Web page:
The group stayed in on Saturday night, choosing to have a big sit down dinner rather than going out on Halloween.  Traci and I cooked dinner for the team, and by 9pm the number of folks nodding off in the family room equaled those awake.  By 10 we were all in bed.

Sunday we awoke to a thin fog hanging over the shoreline.  We ate and packed the cars and cleaned the condo for our departure.  Sunday was a new day with a new race.  Costumes where the theme and many of us decided to ride as “Guy Fawkes” aka “The V for Vendetta Guy”.  It was a clever costume and had a great impact when there were a number of us all together.  Next year however, no masks. :P

Today was about fun for me.  I carried with me to the start line a bag of treats (candy) and tricks (plastic mice and skull rings and severed fingers).  Also included in the bag was a hand-down of epic proportions. I had tipped Cap’n Dave off earlier to be ready for it.   The whistle blew and I stayed with the front of the race until the first set of barriers.. where I promptly found Dave, pulled over and unzipped the bag.  Inside was a 4 foot Skull and Spine Halloween beer funnel and a 22 of Rogue “Dead Guy” ale.  The crowd erupted in cheers but sadly at this point no photos have surfaced of the hand-down.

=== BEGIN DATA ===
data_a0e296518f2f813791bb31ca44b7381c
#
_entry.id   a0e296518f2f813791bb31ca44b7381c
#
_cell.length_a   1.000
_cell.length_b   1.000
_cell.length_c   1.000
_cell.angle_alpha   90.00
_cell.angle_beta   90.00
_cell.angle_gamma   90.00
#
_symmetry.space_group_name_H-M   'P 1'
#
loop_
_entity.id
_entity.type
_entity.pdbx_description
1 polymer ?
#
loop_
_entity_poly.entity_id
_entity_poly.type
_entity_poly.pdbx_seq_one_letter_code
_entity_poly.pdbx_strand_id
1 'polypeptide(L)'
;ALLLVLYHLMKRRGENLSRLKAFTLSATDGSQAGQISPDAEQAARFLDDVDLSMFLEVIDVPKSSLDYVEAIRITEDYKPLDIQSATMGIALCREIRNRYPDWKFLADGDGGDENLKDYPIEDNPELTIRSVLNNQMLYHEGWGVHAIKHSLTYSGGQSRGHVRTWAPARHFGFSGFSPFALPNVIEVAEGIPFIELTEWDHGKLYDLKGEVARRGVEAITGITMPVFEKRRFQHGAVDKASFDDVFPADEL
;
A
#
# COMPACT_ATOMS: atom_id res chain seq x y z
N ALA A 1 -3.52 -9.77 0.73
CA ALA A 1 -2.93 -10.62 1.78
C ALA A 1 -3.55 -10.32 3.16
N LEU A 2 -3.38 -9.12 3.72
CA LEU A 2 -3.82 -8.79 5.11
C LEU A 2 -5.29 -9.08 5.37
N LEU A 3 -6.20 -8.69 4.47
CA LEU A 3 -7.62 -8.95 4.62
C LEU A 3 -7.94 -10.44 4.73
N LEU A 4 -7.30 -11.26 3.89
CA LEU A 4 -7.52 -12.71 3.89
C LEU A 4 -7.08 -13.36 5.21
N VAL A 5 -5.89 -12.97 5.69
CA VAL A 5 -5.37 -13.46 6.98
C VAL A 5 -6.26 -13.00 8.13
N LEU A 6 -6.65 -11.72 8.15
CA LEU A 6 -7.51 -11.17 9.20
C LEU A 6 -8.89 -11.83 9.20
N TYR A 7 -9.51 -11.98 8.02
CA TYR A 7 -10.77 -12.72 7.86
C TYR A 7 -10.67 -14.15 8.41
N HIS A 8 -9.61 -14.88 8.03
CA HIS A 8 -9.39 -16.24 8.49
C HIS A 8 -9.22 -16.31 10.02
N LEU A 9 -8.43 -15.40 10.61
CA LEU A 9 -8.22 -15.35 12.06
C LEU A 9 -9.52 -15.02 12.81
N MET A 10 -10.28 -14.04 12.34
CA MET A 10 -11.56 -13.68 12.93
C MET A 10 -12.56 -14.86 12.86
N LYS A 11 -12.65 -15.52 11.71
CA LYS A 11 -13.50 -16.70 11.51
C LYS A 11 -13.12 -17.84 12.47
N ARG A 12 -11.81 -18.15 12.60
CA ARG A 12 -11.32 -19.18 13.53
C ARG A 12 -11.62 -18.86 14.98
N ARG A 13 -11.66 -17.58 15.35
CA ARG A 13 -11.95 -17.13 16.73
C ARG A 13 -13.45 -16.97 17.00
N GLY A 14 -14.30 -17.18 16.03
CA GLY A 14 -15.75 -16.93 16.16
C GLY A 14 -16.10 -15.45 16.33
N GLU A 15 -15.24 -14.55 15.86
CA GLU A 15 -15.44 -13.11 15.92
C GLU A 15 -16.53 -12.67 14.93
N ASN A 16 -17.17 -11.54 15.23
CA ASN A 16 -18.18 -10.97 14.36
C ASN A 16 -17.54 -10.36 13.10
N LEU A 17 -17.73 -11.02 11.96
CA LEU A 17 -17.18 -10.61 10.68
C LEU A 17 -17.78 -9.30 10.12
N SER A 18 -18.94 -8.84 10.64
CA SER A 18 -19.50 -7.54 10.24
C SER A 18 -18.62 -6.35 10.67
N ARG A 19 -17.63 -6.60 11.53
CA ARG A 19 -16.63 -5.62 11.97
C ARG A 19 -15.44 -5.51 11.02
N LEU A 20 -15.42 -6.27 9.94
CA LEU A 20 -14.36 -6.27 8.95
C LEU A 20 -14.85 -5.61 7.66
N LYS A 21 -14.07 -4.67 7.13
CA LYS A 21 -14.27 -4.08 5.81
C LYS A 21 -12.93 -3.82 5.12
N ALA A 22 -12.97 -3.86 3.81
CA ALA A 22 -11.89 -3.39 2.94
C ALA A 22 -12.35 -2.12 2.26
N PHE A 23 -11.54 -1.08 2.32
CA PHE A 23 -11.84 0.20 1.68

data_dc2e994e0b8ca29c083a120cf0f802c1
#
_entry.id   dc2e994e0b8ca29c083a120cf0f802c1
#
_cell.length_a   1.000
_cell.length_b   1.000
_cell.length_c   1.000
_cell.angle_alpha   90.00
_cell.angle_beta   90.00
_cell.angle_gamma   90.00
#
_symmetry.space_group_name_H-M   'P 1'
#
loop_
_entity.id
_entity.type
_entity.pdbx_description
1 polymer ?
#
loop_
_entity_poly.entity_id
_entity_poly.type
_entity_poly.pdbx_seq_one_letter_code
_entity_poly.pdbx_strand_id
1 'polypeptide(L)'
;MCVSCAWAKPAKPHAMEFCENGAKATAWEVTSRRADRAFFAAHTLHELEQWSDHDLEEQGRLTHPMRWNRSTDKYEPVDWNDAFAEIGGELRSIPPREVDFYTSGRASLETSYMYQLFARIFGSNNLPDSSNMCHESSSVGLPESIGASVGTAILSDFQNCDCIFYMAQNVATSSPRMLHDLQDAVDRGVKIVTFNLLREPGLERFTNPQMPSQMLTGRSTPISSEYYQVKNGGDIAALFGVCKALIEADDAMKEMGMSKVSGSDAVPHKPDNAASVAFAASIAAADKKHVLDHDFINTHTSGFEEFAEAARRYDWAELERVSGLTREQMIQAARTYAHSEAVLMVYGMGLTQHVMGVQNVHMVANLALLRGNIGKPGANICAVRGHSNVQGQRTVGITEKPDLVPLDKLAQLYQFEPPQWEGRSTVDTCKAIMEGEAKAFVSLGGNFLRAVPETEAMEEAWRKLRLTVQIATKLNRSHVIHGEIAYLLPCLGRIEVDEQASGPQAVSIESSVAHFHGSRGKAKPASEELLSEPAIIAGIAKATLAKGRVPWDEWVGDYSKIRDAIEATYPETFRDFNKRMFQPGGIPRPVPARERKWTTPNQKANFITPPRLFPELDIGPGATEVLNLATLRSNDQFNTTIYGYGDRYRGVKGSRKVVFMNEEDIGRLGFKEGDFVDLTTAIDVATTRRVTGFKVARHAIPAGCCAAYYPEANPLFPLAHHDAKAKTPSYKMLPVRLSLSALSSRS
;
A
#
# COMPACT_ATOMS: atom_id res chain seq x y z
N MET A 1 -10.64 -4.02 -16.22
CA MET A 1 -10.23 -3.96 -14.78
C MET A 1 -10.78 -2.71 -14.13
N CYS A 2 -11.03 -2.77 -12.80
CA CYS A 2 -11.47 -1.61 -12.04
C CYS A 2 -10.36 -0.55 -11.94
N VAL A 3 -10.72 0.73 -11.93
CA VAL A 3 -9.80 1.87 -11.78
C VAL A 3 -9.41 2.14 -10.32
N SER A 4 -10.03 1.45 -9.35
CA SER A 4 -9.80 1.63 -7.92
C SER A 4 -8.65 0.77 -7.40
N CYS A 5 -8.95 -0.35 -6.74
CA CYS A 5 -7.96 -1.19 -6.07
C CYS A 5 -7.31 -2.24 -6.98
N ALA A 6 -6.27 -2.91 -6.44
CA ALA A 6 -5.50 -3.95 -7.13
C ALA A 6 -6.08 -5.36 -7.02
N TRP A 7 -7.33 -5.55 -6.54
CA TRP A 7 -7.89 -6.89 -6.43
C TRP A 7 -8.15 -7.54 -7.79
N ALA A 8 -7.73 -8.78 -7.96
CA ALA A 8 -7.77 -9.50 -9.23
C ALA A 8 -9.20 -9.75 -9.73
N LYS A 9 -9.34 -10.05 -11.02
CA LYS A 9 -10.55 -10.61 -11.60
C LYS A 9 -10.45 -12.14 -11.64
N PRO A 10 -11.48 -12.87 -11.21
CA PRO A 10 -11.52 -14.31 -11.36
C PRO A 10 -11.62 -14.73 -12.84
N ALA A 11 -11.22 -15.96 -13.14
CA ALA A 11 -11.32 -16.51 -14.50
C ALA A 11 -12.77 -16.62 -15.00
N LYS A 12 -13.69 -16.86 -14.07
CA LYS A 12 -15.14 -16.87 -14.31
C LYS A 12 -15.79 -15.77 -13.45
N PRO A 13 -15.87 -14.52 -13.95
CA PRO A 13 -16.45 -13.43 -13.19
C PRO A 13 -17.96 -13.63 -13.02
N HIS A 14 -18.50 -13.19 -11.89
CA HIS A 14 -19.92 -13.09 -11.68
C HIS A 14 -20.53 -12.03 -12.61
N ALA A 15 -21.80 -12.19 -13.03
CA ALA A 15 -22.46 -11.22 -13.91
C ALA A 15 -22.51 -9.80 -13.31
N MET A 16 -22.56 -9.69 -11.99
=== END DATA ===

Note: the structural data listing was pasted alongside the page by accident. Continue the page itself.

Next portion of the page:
I remounted my bike and sprinted off, quickly catching Javad and Mike who were waiting for me.  The three of us rode easy together in identical costume’s getting a great deal of cheers from spectators.  In the orchard I bit it on the off camber section and ran my bike to the next set of people, tossing out candy and prizes to those cheering.  We rode on, over the barriers and up the road, next stop was going to be the OBRA tent.

My chain didn’t make it that far.  With an audible snap and rattle of metal on pavement, my chain exploded into 3 pieces.  I passed the bag off to Javad and Mike with the instructions to “carry on the mission”.  I’m happy to report they did to the joy of the crowd.